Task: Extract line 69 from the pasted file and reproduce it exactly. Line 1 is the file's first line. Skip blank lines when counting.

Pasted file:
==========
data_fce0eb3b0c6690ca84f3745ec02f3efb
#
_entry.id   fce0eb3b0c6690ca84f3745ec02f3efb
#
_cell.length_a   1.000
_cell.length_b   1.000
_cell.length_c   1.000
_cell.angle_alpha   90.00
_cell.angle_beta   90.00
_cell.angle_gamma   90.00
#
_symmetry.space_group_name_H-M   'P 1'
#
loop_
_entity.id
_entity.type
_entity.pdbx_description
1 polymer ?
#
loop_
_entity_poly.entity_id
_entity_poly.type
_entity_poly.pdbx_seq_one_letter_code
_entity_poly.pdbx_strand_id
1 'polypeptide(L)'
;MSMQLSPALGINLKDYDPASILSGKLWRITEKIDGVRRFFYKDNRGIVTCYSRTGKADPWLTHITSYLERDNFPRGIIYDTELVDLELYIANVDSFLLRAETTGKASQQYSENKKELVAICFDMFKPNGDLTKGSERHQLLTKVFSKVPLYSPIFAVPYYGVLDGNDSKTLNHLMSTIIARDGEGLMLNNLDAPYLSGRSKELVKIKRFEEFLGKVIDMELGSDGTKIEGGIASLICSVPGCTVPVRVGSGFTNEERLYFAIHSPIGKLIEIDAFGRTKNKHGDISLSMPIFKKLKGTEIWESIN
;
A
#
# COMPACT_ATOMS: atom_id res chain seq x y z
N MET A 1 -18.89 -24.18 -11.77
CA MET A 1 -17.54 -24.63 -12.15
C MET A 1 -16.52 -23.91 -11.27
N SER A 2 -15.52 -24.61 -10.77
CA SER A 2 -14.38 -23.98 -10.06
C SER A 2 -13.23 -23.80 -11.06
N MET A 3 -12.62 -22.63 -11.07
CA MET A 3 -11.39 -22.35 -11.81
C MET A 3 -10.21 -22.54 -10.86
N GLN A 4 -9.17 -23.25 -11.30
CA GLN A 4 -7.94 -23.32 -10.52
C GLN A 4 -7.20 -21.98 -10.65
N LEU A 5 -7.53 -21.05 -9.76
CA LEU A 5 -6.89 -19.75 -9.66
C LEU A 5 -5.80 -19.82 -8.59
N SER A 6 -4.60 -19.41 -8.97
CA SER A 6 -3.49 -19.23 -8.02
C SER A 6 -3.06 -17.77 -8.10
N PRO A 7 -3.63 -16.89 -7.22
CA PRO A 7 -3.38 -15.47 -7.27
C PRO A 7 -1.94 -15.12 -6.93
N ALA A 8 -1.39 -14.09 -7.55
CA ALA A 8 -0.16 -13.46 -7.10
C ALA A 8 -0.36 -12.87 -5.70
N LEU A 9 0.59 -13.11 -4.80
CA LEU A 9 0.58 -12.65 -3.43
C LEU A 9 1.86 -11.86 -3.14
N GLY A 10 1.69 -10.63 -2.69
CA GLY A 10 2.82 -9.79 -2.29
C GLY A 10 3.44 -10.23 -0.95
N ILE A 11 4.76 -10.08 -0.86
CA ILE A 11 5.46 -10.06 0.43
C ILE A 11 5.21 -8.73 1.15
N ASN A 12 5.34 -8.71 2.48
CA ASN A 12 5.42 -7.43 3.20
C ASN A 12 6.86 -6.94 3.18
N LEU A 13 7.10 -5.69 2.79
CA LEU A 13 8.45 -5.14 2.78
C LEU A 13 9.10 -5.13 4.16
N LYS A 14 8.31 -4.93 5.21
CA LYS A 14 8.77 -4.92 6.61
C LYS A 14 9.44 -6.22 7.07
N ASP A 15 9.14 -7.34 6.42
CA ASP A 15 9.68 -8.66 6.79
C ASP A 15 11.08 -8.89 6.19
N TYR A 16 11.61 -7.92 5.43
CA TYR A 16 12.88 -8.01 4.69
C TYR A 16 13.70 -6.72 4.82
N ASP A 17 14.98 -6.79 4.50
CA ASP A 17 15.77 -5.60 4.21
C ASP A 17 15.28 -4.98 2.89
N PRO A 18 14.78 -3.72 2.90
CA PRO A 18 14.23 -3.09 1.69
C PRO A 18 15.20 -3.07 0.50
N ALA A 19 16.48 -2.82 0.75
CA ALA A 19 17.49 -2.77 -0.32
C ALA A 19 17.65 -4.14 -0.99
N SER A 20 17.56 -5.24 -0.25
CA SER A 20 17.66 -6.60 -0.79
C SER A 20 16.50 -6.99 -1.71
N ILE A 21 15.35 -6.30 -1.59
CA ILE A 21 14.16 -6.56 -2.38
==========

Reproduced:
C LEU A 13 9.10 -5.13 4.16